Winston's comments are a good reminder that they are people and their game is dangerous. I wouldn't really wish any NFL player harm. I don't want any of them to be hurt. If I met them, I'd shake their hand and congratulate their success, even if it hurt my pretend football team. We all would. When fans see an injured player get up after an injury, they applaud -- whether it's a home team player or an opponent. Fans are good people who sometimes get caught up in the game. And by acknowledging that he's likely sacrificing years off his life by playing professional football, Winston brought us back to reality for a moment.
Just something to keep in mind as we work through the fantasy season. Good luck this week.
Youtube Clip of the Week: Watch Winston's comments here.
Do you sometimes catch yourself rooting for injuries? Do you think Winston's comments were over the top and much ado about nothing? Share your thoughts below.
Posted by James COSTELLO | Oct. 09 at 04:27 PM
Yikes...I'm guilty of rooting for the injury. My starting RBs are Trent Richardson (supreme) and Donald Brown (weak). My bench is Blount,Bolden,Bilal Powell,Turbin,and Ben Tate.
Posted by PETER DEBIASE | Oct. 09 at 05:32 PM
Fans are passionate and want their team to win football games. Matt Cassel's poor play has prevented their team from winning football games. That being said, to react that way is flat out wrong. The fans are directing their wrath at the wrong person. Cassel doesn't sign his own checks. The person they should be directing their wrath at is Scott Pioli. He's the clown who brought the mediocre talent that is Matt Cassel to Kansas City and paid him a boatload of money.
Posted by PAUL BLANCK | Oct. 09 at 08:56 PM
You had to be there before you can criticize anybody for the noise coming from the Kansas City crowd. If people cheered Cassel's injury then yes they should be ashamed, but frankly a lot was going on and I think most of the crowd noise was misinterpretted. It was 2nd and 10 and Cassel completed a short pass to Charles who weaved his way through a waive of defenders diagonally across the field for a huge gain. I doubt that most of us even knew that Cassel was down, but people were cheering for the play. The cheering and celebrating for the results of the play presumably lingered long after Winston saw his QB on the ground. There was a lot of confusion as to who was even hurt. He was laying on his back surrounded by people and his number was not readily visible. It is hard to say people were cheering for an injury to a player when a lot of people could not even determine who was hurt. When they show replays on the score board of a QB getting clobbered it is customary to make a lot of noise to insinuate that the refs should have thrown a flag for roughing the passer. It is done to try and get a make-up call later in the game. Additionally as they show the replay on the scoreboard you are going to hear a chorus of oohs and ahhs at the time the hit is shown on the jumbotron. There were chants for Brady Quinn throughout the game, I can not say whether it happened during the injury, but it was not a result of the injury. The crowd was at least 10% Ravens fans. I don't assume they were cheering for anything at that particular moment, but I was not watching their sidelines and don't know if they had something to cheer about. The crowd grew quiet when the severity of the injury became evident. He recieved a standing ovation as he left the field. That is pretty much it. But there was too much going on at that time for anybody to hear boos, chants, cheers and noise from the crowd and assume that it was all directed towards an injury. For what it is worth my son came home and talked to his brother about it. He said he has no idea what Winston was upset about and that he did not see/hear anybody cheering for the injury. But he does remember everybody standing and clapping for Cassel as he was helped off the field. Hopefully all the young people came away with that same memory.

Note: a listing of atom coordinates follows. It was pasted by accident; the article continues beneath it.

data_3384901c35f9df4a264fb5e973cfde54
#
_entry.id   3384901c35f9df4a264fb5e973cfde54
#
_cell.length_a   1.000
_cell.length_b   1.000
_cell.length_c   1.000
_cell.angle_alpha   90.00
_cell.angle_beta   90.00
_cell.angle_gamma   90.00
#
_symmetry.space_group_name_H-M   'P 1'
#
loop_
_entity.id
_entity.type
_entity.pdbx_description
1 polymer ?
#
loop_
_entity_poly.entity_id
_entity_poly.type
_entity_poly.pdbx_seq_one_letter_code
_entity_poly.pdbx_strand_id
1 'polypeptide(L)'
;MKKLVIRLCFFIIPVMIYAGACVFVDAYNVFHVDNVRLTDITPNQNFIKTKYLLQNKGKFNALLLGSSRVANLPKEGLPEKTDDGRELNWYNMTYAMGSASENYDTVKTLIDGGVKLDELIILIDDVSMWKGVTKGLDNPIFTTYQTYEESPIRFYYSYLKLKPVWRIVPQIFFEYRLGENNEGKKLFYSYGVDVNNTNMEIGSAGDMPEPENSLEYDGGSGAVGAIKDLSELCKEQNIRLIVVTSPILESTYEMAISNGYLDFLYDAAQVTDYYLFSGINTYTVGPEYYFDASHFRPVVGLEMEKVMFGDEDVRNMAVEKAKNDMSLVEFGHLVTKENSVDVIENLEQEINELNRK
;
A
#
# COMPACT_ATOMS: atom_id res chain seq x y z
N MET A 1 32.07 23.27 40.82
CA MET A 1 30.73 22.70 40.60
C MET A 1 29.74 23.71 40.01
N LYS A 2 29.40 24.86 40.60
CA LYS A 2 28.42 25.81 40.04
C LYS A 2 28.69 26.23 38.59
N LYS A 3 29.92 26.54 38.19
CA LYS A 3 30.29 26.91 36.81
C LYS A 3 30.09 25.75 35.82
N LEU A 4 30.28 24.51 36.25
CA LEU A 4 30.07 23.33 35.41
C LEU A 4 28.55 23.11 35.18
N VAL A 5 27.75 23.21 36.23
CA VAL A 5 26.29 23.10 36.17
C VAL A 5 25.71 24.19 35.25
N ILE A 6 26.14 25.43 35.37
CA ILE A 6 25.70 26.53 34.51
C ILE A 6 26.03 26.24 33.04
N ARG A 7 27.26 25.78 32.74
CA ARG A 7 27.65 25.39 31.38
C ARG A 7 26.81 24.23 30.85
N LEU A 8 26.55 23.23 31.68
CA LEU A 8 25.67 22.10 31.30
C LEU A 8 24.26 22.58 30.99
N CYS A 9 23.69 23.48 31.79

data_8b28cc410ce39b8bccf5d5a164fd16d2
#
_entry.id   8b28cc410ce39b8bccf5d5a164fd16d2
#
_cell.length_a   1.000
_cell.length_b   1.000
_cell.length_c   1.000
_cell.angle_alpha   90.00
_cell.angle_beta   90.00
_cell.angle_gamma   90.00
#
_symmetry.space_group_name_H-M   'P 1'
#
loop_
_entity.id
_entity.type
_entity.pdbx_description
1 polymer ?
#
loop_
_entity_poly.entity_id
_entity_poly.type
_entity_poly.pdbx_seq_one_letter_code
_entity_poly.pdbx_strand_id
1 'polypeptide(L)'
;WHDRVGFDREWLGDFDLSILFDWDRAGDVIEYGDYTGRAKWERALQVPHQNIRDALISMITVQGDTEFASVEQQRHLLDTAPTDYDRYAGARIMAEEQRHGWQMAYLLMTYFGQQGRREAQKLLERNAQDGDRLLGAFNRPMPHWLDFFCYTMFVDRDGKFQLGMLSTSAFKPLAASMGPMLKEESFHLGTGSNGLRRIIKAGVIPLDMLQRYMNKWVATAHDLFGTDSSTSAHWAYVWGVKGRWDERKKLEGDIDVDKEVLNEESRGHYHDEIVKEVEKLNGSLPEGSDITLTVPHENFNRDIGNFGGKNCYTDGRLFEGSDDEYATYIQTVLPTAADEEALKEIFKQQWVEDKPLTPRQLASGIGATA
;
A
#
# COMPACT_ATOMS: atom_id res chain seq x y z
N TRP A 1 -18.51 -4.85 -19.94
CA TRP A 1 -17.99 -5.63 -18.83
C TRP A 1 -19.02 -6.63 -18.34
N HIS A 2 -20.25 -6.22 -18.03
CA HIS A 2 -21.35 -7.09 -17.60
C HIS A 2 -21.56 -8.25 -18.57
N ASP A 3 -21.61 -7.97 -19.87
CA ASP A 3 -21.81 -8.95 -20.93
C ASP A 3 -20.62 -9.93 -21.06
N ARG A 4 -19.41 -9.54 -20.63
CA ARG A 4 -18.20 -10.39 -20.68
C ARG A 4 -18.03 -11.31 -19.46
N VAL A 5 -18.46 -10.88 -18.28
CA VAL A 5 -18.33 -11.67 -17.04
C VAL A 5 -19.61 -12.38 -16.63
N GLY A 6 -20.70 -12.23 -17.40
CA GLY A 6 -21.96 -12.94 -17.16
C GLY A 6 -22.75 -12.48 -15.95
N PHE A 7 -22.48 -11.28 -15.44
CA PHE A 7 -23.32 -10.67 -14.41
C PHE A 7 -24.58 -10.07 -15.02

Posted by PETER DEBIASE | Oct. 10 at 06:02 AM
Thanks for the first person account. I should have said in my post that if Winston's account was true, the reaction was wrong. I'll take your word for it as I have always found fans in the Midwest to be passionate but also well behaved. Sorry if my comment offended you in any way.